Upgrading hardware is a normal part of owning a gaming computer, but knowing when to do that can be challenging. New hardware releases all the time, but you might not have to upgrade every time something newer comes out.
A GTX 780 might not need an upgrade quite yet, but a GTX 750 would. There’s a similar trend with processors, an older Intel i7 4790K might be completely fine but an i3 4160 could do with an upgrade.
You’ll know by the end of this post whether or not your gaming computer needs an upgrade. If you’re still unsure, just ask in the comments and I’ll answer ASAP!
First, you want to figure out what kind of hardware you’re running. You can do this in a number of ways so let’s go over 2 easy ones right now.
If you already know what you’re running, feel free to skip over to the next section. The main parts we’re really concerned about right now are CPU, GPU, and RAM.
1.) Bringing up the DirectX Diagnostics Tool is often the easiest way to check your most important specs. Every Windows-based computer has it installed by default so this isn’t a program you have to download. All you have to do is click Start, type “dxdiag” and open the first program that comes up (assuming it’s the tool we’re looking for).
All you have to do is click Start, type “dxdiag” and open the first program that comes up.
Doing that will bring up a useful utility for quickly checking what processor you’re running, the amount of RAM you have and the graphics card you’re running. When it comes to gaming, these are the most important components you want to consider.
2.) Another easy way is opening System Information. This is another utility that’s installed on basically all Windows-based systems by default. Just like with DX Diagnostics, simply click Start and type “System Information”. It should come up first. Open that and you’ll have access to way more than DX Diag can give. Everything we need can be found under “System Summary” and “Components > Display”.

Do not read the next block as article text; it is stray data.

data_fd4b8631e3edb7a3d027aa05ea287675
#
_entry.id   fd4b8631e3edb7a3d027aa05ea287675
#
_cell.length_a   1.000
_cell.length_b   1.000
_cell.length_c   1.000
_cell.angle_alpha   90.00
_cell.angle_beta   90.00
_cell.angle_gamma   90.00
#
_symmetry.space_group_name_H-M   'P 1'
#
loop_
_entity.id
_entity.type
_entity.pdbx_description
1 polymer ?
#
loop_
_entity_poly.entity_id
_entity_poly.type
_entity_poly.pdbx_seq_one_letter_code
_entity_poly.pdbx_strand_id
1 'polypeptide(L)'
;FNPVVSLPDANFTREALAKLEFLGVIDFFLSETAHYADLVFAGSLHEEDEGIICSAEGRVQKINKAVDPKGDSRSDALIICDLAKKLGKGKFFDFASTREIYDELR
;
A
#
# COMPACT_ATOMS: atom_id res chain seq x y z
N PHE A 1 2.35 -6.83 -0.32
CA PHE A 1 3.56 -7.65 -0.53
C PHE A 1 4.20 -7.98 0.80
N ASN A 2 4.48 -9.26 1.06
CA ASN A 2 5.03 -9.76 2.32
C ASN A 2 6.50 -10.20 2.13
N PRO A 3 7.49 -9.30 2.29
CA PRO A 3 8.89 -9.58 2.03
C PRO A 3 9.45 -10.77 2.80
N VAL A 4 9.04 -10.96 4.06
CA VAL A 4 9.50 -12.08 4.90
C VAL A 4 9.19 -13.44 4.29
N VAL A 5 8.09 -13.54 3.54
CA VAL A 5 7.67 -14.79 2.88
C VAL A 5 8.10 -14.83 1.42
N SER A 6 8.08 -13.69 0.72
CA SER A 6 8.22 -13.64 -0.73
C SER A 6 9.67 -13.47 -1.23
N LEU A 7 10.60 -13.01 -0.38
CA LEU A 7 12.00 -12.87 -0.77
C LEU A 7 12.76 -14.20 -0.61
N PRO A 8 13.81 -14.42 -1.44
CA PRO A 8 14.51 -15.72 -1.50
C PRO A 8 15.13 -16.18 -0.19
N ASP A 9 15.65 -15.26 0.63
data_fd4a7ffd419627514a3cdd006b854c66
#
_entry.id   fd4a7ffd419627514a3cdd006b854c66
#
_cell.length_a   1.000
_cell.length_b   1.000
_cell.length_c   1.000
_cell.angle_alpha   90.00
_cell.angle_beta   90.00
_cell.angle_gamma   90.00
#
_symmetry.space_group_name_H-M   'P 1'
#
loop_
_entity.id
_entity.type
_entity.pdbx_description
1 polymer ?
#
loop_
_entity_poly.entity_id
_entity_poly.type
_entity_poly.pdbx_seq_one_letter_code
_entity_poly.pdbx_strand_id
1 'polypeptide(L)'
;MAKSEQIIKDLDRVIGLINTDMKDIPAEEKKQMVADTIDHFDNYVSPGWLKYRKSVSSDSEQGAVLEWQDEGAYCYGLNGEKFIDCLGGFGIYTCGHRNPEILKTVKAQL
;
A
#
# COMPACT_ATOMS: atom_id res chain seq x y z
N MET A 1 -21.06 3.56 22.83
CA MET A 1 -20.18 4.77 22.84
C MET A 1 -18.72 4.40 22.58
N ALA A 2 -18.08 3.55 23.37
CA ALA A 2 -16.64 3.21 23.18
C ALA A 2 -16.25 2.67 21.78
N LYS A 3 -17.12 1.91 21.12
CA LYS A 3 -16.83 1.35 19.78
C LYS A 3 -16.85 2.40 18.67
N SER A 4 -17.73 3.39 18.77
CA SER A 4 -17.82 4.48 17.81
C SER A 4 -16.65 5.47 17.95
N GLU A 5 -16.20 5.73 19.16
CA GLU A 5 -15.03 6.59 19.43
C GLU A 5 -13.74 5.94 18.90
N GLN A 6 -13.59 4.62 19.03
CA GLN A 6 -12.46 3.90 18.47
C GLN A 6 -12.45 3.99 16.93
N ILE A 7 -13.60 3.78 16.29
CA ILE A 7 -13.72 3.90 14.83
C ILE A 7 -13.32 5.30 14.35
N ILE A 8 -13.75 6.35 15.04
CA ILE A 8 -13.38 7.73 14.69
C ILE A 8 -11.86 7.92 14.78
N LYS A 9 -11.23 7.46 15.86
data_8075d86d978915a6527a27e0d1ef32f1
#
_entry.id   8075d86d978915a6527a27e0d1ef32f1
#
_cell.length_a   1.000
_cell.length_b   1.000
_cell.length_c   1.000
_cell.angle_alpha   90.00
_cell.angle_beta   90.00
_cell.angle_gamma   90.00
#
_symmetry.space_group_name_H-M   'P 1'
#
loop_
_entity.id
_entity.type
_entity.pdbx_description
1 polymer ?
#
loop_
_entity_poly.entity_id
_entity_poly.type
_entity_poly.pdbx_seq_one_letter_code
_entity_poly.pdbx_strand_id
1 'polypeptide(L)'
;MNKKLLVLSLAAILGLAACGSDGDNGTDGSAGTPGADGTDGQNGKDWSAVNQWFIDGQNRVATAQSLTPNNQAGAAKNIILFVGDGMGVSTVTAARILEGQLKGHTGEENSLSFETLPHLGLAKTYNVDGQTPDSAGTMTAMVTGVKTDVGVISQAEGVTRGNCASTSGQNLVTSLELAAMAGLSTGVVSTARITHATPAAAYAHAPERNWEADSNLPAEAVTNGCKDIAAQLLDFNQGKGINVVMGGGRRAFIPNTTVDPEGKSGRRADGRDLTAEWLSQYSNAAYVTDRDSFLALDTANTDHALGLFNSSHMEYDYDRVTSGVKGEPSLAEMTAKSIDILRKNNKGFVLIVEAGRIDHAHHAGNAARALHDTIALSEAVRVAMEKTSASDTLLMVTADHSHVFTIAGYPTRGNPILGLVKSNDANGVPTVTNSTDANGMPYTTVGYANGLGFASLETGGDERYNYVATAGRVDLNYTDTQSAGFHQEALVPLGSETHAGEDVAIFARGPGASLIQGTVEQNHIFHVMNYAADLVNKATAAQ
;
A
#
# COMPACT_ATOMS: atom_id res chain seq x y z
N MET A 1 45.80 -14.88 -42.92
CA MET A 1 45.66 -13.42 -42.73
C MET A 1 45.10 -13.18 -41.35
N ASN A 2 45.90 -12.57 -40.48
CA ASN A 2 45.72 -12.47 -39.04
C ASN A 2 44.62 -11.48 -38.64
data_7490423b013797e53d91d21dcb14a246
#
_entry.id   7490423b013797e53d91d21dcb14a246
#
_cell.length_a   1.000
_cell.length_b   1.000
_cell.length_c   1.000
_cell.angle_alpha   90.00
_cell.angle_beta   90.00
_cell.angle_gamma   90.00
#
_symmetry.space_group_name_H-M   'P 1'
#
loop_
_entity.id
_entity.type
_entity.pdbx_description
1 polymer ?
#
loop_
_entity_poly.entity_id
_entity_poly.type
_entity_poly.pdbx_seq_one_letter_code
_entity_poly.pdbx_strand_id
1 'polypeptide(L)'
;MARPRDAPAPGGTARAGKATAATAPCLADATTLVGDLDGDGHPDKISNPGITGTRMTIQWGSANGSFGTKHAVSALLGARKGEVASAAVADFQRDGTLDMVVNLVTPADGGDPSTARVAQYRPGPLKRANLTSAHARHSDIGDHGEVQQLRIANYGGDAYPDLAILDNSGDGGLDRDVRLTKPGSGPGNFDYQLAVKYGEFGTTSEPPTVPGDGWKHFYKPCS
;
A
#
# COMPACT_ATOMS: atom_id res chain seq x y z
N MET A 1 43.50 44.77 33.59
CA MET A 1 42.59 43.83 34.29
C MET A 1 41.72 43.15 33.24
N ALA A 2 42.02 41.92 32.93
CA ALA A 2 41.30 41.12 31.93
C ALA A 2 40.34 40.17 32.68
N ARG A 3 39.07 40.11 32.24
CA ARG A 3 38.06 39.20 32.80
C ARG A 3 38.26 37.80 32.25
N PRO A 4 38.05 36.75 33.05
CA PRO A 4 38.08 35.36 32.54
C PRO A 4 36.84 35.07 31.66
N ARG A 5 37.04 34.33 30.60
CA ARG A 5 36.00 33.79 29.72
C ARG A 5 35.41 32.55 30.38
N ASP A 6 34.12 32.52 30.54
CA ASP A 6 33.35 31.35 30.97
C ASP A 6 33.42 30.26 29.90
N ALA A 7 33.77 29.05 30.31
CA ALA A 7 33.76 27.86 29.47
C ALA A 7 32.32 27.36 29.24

HWMonitor or another third-party program like it would also work if you have anything like that installed.
You want to take a quick note of your processor (CPU), graphics card (GPU), and the amount of system memory (RAM) you have.
You should also take note of your power supply and its specs. Since your PSU doesn’t interact with your motherboard in any way other than supplying power, you need to actually check the physical sticker that’ll be slapped on the side of it.
Without getting too picky or technical, you’re looking for 2 things listed on your PSU; an 80+ rating and the amount of wattage it’ll supply. If your supply does not have a sticker or any kind of specs listed on it, it might not be in your best interest to keep using it.
Is your hardware good enough?
Now that you know what kind of hardware you’re dealing with you can determine if they need upgrades, or not. Knowing how and when to upgrade your desktop effectively boils down to understanding your hardware.